O. V... ot which be was a charter
Hore, hastily gathered and 111 pre
sented, with many Important omis
sions no doubt. I a record ot achieve
ment of which few men can boast.
Founder ot a prosperous business,
leader ot the best thought of the
community, moUer of the laws of the
commonwealth, pioneer equally of
the wlldorness and of tho financial,
transportation and power utilities
that opeued up tliut wlldorness, tbo
most devotod of husbands, a father
whoso greatest monument is the roar
ing of sons and a daughter who are
worthy to hour his name and carry
on his work -hero Is gathorcd ait
epltomo ot a llfo worth while.
Thr6ugb hardships and vlccleltudos,
In poverty and In peaceful affluence
ho stood four-squara
"And so ho boro, without reproach,
That grand old name ot gontlo
man; Defamod by every charlatan,
And soiled by much Ignoble use.
The surviving relative aro the
widow, Mr. Joele N. Baldwin who
has been ll for some time and who
is prostrated far the blow that haa
befallen; three aon. Charlea R., Wil
liam W. of Klamath Falls, and F. Zlaa
Bald wit of mkview; a daughter,
MlM-Mande lillwta ef Klajj4tilvj'toia.r.r,"
' tln.'lr political utatiiN to be changed
by fcili-ral nnicndmpnt to citizenship
next November ar coins' to beccnio
mi potter for good n thn nation, ac-
'cording to Mm, John BhtrwlD Croiby,
la dulogatt to tho Democratic national
.convention In Han Frtnelico nnit
June, A woman prtiltftnf of the
United State, ahe aayi' Is "remote
but not Impoinlble, ay,'ln 1944."
"Tho only tr,o things worth while
at present," aald Mrg.'Croibr, "aro
women When I spegk-ofrellglon I
don't mean any particular creed but
eer held," she said, "because women
for tbo first timo will bare a volco In
It. I expect to see a bitter fight, par-)
tlcularly over the question of major
ity or unit rule. I can, ot course only
speak for myself and what tbe women
may do when they enter the con von-i
tlon will depend largely upon 'the
.. .. -.:.- '.iir.. . . j. i ..... ... r
action they take In the preliminary
caucuses. I believe an effort will be
made to put a plank In the platform
calling for a modification of the Vol
steud enforcement act and permitting
tho manufacture and sale of light
wines and beer. I bolieve, howcrcr,
that everyone should he obedient to
law, I oppotn anarchy and socialism.
"All American women," she con
tinued, "aro sufferers from ! profi
teers. We must fight them and I
am sure wo have ingenuity enough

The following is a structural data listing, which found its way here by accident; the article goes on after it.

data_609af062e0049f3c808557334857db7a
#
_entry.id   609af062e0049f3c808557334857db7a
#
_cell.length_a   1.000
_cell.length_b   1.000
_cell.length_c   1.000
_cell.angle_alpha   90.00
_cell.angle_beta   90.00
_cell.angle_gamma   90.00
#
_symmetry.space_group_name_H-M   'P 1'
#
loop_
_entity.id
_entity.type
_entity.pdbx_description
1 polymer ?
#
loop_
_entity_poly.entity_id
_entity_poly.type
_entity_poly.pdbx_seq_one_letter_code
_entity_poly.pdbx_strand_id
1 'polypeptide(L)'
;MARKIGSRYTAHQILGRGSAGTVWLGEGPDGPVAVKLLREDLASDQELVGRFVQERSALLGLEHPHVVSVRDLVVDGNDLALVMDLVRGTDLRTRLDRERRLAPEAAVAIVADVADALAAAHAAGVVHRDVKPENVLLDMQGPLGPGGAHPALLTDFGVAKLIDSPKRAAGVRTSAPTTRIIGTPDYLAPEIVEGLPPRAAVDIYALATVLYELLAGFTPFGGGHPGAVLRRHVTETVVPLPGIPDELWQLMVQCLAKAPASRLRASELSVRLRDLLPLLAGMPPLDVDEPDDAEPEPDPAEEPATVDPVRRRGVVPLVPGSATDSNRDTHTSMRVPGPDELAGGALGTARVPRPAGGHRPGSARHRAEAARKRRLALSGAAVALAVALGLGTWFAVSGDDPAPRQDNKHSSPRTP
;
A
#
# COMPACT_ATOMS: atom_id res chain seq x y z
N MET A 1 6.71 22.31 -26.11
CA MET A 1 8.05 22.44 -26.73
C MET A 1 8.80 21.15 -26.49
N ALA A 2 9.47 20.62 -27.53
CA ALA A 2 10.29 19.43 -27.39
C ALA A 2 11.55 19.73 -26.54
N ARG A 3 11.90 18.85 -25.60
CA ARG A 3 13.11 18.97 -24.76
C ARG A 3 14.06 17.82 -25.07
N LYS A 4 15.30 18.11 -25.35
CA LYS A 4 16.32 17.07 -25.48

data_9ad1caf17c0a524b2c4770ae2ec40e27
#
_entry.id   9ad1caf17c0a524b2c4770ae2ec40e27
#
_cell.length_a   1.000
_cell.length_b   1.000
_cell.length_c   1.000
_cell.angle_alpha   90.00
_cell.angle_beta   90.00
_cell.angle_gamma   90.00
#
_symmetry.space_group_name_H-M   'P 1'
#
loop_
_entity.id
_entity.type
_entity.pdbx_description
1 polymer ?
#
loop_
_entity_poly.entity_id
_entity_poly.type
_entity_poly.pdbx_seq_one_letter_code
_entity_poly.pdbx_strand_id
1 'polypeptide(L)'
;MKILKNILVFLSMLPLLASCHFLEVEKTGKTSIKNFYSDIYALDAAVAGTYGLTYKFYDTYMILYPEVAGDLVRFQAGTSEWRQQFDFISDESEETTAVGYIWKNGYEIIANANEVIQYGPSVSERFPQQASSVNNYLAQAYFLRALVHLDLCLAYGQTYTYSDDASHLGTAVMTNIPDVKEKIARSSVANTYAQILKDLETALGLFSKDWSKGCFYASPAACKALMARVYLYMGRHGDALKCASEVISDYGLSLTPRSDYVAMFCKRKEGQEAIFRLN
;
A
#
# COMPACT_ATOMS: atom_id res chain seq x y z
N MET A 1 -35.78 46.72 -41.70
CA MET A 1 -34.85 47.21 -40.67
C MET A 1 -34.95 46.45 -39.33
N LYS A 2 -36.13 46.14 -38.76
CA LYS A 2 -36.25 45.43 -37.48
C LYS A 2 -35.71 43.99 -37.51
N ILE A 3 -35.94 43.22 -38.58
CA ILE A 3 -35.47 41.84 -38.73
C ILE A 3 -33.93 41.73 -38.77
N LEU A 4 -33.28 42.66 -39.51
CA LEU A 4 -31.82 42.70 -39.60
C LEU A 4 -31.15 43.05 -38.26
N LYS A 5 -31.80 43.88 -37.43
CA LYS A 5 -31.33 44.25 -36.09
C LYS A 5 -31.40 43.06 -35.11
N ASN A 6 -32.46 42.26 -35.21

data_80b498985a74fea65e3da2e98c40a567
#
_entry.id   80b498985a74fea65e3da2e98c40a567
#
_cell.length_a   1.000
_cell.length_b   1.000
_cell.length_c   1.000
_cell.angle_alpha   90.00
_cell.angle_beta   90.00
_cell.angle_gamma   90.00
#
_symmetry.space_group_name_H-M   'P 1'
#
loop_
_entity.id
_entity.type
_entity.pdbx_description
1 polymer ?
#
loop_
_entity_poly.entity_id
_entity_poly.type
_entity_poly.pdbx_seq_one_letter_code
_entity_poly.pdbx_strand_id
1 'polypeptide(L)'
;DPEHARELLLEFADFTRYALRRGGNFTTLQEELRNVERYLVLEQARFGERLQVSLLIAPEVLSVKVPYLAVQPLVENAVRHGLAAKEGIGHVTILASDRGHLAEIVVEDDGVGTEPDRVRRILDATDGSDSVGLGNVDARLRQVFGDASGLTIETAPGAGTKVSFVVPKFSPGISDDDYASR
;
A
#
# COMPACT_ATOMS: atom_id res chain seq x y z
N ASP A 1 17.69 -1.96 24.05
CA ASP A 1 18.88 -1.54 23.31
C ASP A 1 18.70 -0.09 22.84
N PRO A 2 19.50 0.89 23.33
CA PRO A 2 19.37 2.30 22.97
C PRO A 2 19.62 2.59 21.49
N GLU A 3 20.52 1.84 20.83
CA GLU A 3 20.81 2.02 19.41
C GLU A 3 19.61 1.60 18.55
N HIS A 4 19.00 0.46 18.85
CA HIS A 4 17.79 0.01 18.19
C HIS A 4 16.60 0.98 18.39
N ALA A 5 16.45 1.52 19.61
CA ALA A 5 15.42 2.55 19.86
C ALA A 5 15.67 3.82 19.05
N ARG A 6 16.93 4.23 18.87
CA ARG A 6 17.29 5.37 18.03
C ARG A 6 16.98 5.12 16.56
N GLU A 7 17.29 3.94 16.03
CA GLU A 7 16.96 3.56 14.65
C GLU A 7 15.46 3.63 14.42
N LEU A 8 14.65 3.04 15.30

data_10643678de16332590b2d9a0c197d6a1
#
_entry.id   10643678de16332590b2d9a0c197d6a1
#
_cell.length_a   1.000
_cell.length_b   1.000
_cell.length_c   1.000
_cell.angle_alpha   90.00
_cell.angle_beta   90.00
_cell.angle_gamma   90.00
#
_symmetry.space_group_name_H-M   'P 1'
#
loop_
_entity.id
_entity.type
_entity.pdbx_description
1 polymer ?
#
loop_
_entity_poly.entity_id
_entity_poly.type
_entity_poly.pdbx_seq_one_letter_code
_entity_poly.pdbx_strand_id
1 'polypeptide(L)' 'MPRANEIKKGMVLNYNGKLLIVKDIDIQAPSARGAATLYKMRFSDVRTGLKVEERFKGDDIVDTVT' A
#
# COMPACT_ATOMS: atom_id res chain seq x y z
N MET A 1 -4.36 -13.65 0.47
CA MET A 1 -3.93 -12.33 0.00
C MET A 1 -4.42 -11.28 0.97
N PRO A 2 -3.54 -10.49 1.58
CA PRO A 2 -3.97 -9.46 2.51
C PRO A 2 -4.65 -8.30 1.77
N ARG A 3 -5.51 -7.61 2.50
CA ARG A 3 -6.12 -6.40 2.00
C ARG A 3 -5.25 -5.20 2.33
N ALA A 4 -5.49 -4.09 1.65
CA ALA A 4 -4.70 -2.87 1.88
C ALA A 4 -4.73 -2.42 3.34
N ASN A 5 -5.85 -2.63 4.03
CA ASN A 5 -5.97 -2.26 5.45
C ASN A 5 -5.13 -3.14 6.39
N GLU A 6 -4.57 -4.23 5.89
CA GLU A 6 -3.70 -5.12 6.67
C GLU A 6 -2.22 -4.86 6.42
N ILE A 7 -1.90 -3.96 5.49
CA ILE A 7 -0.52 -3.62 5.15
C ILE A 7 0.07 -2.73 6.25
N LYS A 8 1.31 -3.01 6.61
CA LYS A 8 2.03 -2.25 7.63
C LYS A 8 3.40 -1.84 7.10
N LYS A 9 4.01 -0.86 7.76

to devise a way to deteat tbem and,
lu other ways, to bring down the cost
of living. Inequitable taxation un
doubtedly will come in for its share
ot attention at the Ban Francisco
caucuses and the idea ot Henry
George ot stopping ipecujatlon In
land and relieving both workers and
industry from some of their burdens
undoubtedly wilt be ' advocated by
women. The worst profiteer 'of all
Is tbe profiteer in honsee and land.
The 'unearned Increment' of land,
the rental value, must be taken for
public revenue or tbe people will
stagger under their taxes till they
The woman leader declared that
"with the change in the political sta
tus ot women next, fall" there would
come, however, no violent change In
governmental affaire. It wpuld take
women, a long time to become prac
tical politicians, she said, but they
would become auch eventually. She
said the time would come when
women would till the most Important
offices within the gif Tot tbe people,
oven to a woman president ot the
United States, supremo, court Justices
and members ot congress.
ORKGON Tonight and Saturday,
fair; colder In tho east; westerly
wind. 4',
monil, and i threo nopliews, Robert
llaldwln ot Klamath Fall, Herbert
Baldwin ot Ooldtleld, Nov., and
Charles I. Roberts of Klamath Falls.
Tho funeral service will tako place
Sunday afternoon at 2:30 o'clock,
under tho auspices ot the local Ma
sonic lodge, nt the Presbyterian
church. The following friends ot the
decedent have been chosen to act as
a last escert:
Honorary pall bearers B. R.
Reames, J, W. Btraat. W. B. Mom
ver. F. Li. Armstrong, O. C. Apple
gate, C. H. WHfcroir.,
AMwWatMiiH?' W- Spiker,
0aar'atvvM.-.-., ftrma:
WA8HINOTO.V, June 'i
Krank I.. Polk today rcnlftncd
"an uccrolary of Btato, and hln '
roalgnutlnn wax accepted by
I'rcildent WlUon. It In effectivn
June IB ll will lcavo Vah
Ington and rcitume practice of
Polk was appointed to fill
the vacancy created by thj res
ignation of Robert Lansing,
which followed friction between
'.arising and President Wilson.
Polk has only held office for a
couple of months.
Two revenue agents left Portland
for some unknown point in eastern
Oregon Tuesday night on an impor
tant mission. They are headed Into
the sagebrush country to tako Into
custody 13 cases of raro wines and
liquors. The exact point of destina
tion, as well as other facts connected
with the Junket, are strangely miss
Ing'around the federal building
whore nows of tbe projected raid
first seeped through.
Present ownership of the liquor Is
vested In A. h. I-ong." former Port
land policeman, who was convicted
In federal court seteral months 'ago
for 'Impersonating an officer In con
nection with an unofficial llqeor raid conducted near Dend last
fall. Longtwas to have been -tenceeV